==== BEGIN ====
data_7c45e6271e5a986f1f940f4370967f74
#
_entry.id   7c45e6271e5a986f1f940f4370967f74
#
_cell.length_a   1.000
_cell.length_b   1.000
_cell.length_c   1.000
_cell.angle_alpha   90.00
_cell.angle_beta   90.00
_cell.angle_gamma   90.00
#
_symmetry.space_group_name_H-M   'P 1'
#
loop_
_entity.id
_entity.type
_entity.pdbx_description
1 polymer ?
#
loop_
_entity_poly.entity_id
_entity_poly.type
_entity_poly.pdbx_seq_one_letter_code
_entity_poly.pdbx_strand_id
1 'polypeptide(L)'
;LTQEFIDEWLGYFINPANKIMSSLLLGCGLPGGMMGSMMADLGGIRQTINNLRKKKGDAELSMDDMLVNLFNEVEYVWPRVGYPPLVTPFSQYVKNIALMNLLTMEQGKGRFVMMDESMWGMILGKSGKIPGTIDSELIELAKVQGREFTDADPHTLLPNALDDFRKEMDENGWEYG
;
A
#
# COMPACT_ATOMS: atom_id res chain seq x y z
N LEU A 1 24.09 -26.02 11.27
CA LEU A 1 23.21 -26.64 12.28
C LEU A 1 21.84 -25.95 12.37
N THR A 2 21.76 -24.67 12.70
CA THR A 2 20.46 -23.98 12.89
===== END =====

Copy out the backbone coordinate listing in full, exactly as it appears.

data_7c45e6271e5a986f1f940f4370967f74
#
_entry.id   7c45e6271e5a986f1f940f4370967f74
#
_cell.length_a   1.000
_cell.length_b   1.000
_cell.length_c   1.000
_cell.angle_alpha   90.00
_cell.angle_beta   90.00
_cell.angle_gamma   90.00
#
_symmetry.space_group_name_H-M   'P 1'
#
loop_
_entity.id
_entity.type
_entity.pdbx_description
1 polymer ?
#
loop_
_entity_poly.entity_id
_entity_poly.type
_entity_poly.pdbx_seq_one_letter_code
_entity_poly.pdbx_strand_id
1 'polypeptide(L)'
;LTQEFIDEWLGYFINPANKIMSSLLLGCGLPGGMMGSMMADLGGIRQTINNLRKKKGDAELSMDDMLVNLFNEVEYVWPRVGYPPLVTPFSQYVKNIALMNLLTMEQGKGRFVMMDESMWGMILGKSGKIPGTIDSELIELAKVQGREFTDADPHTLLPNALDDFRKEMDENGWEYG
;
A
#
# COMPACT_ATOMS: atom_id res chain seq x y z
N LEU A 1 24.09 -26.02 11.27
CA LEU A 1 23.21 -26.64 12.28
C LEU A 1 21.84 -25.95 12.37
N THR A 2 21.76 -24.67 12.70
CA THR A 2 20.46 -23.98 12.89